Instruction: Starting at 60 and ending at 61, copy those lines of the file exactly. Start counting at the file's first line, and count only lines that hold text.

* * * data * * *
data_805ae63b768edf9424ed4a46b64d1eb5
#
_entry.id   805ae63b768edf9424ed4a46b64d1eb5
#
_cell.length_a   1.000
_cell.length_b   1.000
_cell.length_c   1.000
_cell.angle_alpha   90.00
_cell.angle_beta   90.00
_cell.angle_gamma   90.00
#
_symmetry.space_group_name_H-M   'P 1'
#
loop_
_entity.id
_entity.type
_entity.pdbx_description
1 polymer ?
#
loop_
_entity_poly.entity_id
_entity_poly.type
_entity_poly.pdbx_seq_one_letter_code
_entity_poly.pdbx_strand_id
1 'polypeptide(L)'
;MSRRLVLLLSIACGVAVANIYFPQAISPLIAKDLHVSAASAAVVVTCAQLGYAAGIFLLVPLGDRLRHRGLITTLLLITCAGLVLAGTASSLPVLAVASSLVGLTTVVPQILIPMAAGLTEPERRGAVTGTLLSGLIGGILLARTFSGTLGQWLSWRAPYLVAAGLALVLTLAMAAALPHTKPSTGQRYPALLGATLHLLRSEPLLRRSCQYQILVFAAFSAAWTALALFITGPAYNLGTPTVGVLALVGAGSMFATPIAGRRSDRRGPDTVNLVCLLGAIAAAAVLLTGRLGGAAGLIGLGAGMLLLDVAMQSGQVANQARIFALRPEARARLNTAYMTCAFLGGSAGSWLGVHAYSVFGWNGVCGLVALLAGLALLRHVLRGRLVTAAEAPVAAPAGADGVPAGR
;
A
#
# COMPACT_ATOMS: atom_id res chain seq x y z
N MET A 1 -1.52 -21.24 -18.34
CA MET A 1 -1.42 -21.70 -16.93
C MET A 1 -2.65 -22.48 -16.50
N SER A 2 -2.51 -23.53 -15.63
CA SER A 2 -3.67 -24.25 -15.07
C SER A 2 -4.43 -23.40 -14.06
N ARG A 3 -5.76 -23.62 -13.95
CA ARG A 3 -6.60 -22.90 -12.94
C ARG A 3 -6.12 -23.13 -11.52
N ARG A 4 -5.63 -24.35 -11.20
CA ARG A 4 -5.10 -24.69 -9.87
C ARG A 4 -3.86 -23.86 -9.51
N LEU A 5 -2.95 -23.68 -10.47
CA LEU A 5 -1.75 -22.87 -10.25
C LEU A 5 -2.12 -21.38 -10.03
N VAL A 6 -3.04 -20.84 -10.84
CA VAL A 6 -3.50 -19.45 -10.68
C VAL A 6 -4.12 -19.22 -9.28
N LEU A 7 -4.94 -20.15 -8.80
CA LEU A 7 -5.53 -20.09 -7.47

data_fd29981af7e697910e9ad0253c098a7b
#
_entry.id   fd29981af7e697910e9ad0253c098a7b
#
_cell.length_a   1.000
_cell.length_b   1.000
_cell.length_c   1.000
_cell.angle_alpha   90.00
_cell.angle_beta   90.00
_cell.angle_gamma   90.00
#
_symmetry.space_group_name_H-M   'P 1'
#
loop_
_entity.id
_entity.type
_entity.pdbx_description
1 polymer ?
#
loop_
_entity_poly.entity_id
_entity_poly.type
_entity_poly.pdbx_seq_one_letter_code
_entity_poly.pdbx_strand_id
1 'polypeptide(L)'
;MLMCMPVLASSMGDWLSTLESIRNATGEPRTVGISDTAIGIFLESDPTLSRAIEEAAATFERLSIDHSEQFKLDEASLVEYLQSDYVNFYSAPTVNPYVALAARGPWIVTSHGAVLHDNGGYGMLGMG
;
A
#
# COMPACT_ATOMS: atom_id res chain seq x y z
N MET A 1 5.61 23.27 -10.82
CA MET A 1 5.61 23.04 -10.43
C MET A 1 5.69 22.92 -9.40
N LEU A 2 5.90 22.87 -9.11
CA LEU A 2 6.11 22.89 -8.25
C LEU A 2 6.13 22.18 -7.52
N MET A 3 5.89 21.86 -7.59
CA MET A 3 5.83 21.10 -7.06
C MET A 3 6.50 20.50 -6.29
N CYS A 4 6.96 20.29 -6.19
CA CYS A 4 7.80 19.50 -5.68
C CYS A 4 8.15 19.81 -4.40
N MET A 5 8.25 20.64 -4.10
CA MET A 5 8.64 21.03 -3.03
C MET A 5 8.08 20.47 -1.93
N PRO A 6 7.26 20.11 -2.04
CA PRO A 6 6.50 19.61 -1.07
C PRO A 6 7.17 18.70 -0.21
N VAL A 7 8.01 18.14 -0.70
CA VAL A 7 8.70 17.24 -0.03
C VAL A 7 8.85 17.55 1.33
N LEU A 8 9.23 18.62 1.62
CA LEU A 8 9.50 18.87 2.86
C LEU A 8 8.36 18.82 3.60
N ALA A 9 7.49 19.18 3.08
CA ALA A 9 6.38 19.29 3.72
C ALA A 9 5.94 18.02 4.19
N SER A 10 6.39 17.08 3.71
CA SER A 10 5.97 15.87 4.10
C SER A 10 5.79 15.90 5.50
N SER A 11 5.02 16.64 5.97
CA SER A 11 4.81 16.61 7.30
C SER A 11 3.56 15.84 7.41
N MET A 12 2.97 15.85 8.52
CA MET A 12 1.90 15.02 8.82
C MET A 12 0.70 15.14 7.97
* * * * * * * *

_cell.angle_gamma   90.00
#